In case you're new to eBook readers, they feature e Ink displays, which look nothing like notebook, PDA, phone or TV LCDs. They have virtually no glare, use no power except when turing pages and look uncannily like real print on paper. If you've seen the old BlackBerry displays before RIM switched to LCDs, it's something like that. Why is this good? Unlike standard LCD displays they don't cause eye fatigue since there's no backlight and no glare (the Sony Reader 700 is the exception since it has a touch screen layer over the e Ink display which introduces some glare and light refraction). These are trade paperback-sized devices (the Kindle 2 measures 8" x 5.3" x 0.36 and weighs 10.2 ounces) that can hold hundreds to thousands of books. If you're a serious reader this is exciting stuff and can save mucho space and money: no need for bookshelves or a room dedicated to books, no need to drag that cursedly heavy hardcover bestseller on the plane. And for those who are into best sellers, Amazon sells most hardcover bestsellers for $9.99, which is significantly cheaper than the physical book. Millions of trees would be spared if we used eReaders, though the counter-argument is that computers, even little eReaders use electricity and plastics and thus fossil fuels. Text too small or too large? Electronic readers offer multiple text sizes, and the Kindle 2 offers 6 font sizes (no, you can't change to a different font). That font is very readable and easy to read-- better than Sony's Dutch Roman font. Unlike reading books on your computer, iPhone or other smartphone, there's no distraction here from phone calls, emails and the like. You can immerse yourself just as with a real book.

Amazon Kindle 2 Amazon Kindle 2

Kindle 2 vs. Sony Reader

Amazon and Sony are the only companies marketing their readers with a companion bookstore that makes it easy to buy contemporary books such as New York Times best sellers and technical reference books and get them on the reader. The Kindle looks like a sexy and futuristic piece of electronics, while the Sony Readers look like artful interpretations of books. And there's the rub: the Kindle line captivates techies while Sony Readers seem to appeal more to those who just want to read books. The Kindle's Whispernet feature tickles a geek's heart-- it's hard to resist a 3G EVDO modem that connects you not only to but to the web at large (albeit not a pretty desktop view) including the Wikipedia and RSS feeds. This feature should appeal to non-techies since they might look forward to syncing content over USB about as much as the average cat likes a bath-- no need with the Kindle. But techies are the folks who really eat it up. Along with RSS feeds, newspaper subscriptions and magazines. Amazon has a fairly small selection of magazines, but they're very popular titles that are often priced lower than newsstand or print subscriptions. For example, Time, Fortune and Newsweek are $1.49/month and Reader's Digest is $1.25/month. Newspapers too cost less than print subscription prices, though some find the prices still too high since there are fewer images and no New York Times crossword puzzle ($13.99/month for the New York Times, $9.99/month for the Wall Street Journal and that does not include online access to member content, USA Today for $11.99/month). Newspapers arrive early each morning over Whispernet and magazine issues arrive at the same time the issue hits the stands. Want magazines and newspapers on your Sony Reader? Tough, there are none and there's no wireless in the Sony Reader.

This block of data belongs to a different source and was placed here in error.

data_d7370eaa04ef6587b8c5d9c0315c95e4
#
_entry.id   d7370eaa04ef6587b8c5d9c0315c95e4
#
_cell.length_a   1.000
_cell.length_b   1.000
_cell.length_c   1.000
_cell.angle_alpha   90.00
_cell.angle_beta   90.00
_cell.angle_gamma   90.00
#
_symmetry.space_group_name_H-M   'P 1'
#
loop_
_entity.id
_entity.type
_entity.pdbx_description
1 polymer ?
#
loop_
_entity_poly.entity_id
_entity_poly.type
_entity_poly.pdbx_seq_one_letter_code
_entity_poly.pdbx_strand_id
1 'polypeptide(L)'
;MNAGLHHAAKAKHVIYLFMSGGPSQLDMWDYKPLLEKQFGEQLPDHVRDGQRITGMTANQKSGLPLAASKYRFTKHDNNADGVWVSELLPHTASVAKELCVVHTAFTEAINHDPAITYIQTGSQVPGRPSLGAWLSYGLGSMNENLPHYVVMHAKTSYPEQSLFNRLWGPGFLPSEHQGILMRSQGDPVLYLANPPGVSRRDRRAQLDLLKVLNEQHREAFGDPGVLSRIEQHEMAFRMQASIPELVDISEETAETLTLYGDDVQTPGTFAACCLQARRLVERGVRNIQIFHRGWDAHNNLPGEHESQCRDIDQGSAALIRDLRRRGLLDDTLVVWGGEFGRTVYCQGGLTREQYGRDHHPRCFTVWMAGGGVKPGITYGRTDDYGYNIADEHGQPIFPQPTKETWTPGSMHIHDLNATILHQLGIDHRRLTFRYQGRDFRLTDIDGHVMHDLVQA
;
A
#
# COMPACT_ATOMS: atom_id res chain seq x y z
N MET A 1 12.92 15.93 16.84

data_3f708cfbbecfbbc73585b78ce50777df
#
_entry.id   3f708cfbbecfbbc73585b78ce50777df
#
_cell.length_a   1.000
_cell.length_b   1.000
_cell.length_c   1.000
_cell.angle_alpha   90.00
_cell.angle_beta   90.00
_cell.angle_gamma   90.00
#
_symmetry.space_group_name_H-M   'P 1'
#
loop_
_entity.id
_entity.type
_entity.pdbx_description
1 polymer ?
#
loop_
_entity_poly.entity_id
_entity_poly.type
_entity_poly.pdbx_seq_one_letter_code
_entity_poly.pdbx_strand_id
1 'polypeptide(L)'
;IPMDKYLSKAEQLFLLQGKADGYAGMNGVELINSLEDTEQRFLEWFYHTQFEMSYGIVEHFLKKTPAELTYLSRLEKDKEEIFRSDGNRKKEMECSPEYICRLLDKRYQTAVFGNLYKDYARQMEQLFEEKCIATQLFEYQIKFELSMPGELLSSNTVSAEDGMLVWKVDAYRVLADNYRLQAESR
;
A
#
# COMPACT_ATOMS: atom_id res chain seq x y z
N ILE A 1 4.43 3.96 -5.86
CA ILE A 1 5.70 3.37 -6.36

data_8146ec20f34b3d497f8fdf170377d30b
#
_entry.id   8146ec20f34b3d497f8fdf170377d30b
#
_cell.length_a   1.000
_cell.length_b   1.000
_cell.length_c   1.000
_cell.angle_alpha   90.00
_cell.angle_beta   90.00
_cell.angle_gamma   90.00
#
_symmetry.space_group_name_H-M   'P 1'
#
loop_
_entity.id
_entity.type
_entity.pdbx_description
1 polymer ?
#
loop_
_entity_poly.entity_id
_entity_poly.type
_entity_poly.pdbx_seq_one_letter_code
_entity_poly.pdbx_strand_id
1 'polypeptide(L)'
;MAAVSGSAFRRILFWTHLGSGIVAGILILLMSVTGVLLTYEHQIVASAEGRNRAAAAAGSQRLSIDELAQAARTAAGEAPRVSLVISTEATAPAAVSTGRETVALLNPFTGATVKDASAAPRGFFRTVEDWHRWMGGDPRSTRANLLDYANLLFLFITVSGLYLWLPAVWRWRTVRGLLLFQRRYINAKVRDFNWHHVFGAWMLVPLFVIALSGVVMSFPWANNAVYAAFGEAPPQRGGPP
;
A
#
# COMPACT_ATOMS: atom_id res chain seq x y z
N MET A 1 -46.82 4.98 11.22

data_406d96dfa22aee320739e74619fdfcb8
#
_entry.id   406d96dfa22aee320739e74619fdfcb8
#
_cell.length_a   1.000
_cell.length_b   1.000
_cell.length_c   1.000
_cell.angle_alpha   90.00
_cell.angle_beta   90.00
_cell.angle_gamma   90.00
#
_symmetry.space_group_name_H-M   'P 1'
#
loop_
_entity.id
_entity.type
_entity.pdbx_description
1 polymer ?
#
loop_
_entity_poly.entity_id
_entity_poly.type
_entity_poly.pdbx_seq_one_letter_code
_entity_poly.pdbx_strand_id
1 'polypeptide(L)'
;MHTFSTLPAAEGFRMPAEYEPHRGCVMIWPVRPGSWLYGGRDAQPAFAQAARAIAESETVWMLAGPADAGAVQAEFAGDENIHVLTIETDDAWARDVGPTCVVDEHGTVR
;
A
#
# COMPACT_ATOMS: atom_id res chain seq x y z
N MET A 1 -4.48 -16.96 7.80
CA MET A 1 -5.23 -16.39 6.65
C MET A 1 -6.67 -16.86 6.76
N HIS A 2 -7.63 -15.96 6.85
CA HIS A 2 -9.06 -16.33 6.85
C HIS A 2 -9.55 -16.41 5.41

Amazon Kindle 2

The Sony Reader PRS-700, PRS-505 and Amazon Kindle 2.

Amazon Kindle 2

In price order: the Sony 505 ($299), Amazon Kindle 2 ($359) and the Sony 700 ($399). Both Sony models come with leather covers but not chargers.


Amazon Kindle 2

Screen comparison detail: the Sony Reader 505 and the Amazon Kindle 2. They're quite close!